CNR 3737 :: Smokebox front

On Friday, Andy Malette hosted me for another work session on the CNR 2-8-2 project – and we tackled a major modification: the smokebox front.

New smokebox front

Our donor engines are USRA-designed light Mikados from Overland Models, which feature a smokebox front held in place with 20 dogs. Depending on the class of locomotive (and possibly the builder) Canadian National Railway steam engines featured either 10 or 12 dogs on the smokebox front.

We tend to notice these things, so it was obvious that the old dogs would have to come off and be replaced with new ones in the proper pattern. In this case, I would need 12 dogs – which means I couldn’t even cheat and simply grind away every other dog on the USRA smokebox front.

The Overland Models smokebox front is removable, but the dogs are cast as part of the face. So the easiest way to remove them was to turn them off on a lathe. I worked with very light passes, checking my progress frequently until I was happy with the results. After using the cutter, I finished up with progressively finer grits of sanding paper until all evidence of the dogs had disappeared. (This process also removed a portion of the hinges, but they will be relatively easy to replace with brass strip.)

Once the old dogs were gone, it was time to install new ones. Andy has some dogs cast by another friend of ours, but I would have to drill the smokebox face to accept them, then solder them in place. We moved the smokebox front from the lathe to the mill and added a 12-position indexer to evenly space the holes:

Index and centre drill

I started with a centre drill, then carefully drilled for the dogs, adding cutting oil for each hole. The last thing I wanted was a broken drill – Andy said he’s ruined a couple of smokebox fronts that way – and I’m pleased to report I drilled 12 perfect holes with no incidents.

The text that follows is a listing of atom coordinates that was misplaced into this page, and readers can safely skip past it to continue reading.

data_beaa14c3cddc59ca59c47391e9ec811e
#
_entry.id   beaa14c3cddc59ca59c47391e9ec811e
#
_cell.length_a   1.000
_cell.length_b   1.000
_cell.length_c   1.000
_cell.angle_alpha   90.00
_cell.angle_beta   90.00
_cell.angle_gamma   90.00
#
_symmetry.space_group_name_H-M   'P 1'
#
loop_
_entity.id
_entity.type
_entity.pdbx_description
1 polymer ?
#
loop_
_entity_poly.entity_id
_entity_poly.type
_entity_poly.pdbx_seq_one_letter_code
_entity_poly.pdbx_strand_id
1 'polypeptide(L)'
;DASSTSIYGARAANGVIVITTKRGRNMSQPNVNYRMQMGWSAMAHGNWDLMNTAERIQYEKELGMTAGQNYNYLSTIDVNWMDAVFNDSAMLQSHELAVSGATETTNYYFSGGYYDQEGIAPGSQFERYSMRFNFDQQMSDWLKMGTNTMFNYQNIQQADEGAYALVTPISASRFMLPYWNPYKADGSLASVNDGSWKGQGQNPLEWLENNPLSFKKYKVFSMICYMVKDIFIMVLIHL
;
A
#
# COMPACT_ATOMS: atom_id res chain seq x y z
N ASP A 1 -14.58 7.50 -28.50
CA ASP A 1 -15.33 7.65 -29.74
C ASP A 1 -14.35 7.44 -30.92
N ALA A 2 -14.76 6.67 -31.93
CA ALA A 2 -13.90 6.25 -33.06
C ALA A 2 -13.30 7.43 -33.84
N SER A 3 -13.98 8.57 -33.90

Andy then locked the smokebox front in the vise and demonstrated how to solder these tiny dogs into place. He did the first one – I did the next 11. A minimal amount of flux, heating near – but not on – the dog, and a light touch with a thin length of solder on the side away from the heat was the key: Done right, the solder would melt onto the face of the smokebox than draw itself under the dog.

Here’s a composite photo showing the smokebox front, before and after the alterations:

Smokebox before and after

I think it was definitely worth the effort.

As part of this work session, I also added a drain pipe to the feed water heater, which I’d somehow missed during last week’s piping session. It’s the smaller pipe in this next photo, just ahead of the large exhaust pipe:

CNR 3737 Piping progress. Engineer's side front.

There are still a few details to address – including the various appliances that mount on the smokebox front. But I now feel confident that CNR 3737 is heading towards the paint shop this year. I’m really pleased with the progress made so far this month and look forward to the next session…

9 thoughts on “CNR 3737 :: Smokebox front

  1. A great set of update pictures and verbiage Trevor! Will we have the pleasure of seeing the finished product at a Show & Tell at the RR Supper Club in the future? I sure hope so.

    • Thanks Bill – and we’ll see. I have a lot to do on this locomotive before it’s ready for show and tell…
      Cheers!

  2. It’s good to see you working on Port Rowan projects again, I missed those episodes. The 2-8-2 is looking very nice!
    Thank you for sharing.
    Phil

  3. I am neither a train guy nor a modeler, and the only time I’ve used solder was when installing bathroom sinks. I had no idea that your hobby relies on this level of intricate work and artistry. I’m impressed.

    • Hi Peter:
      Thanks for reading – and for the comment. To be fair, very few people in the model railway hobby tackle machining – and it’s not necessary to learn in order to enjoy the hobby. But I wanted to stretch my comfort zone (and this certainly has done that). I look forward to showing you the layout in person soon.
      Cheers!

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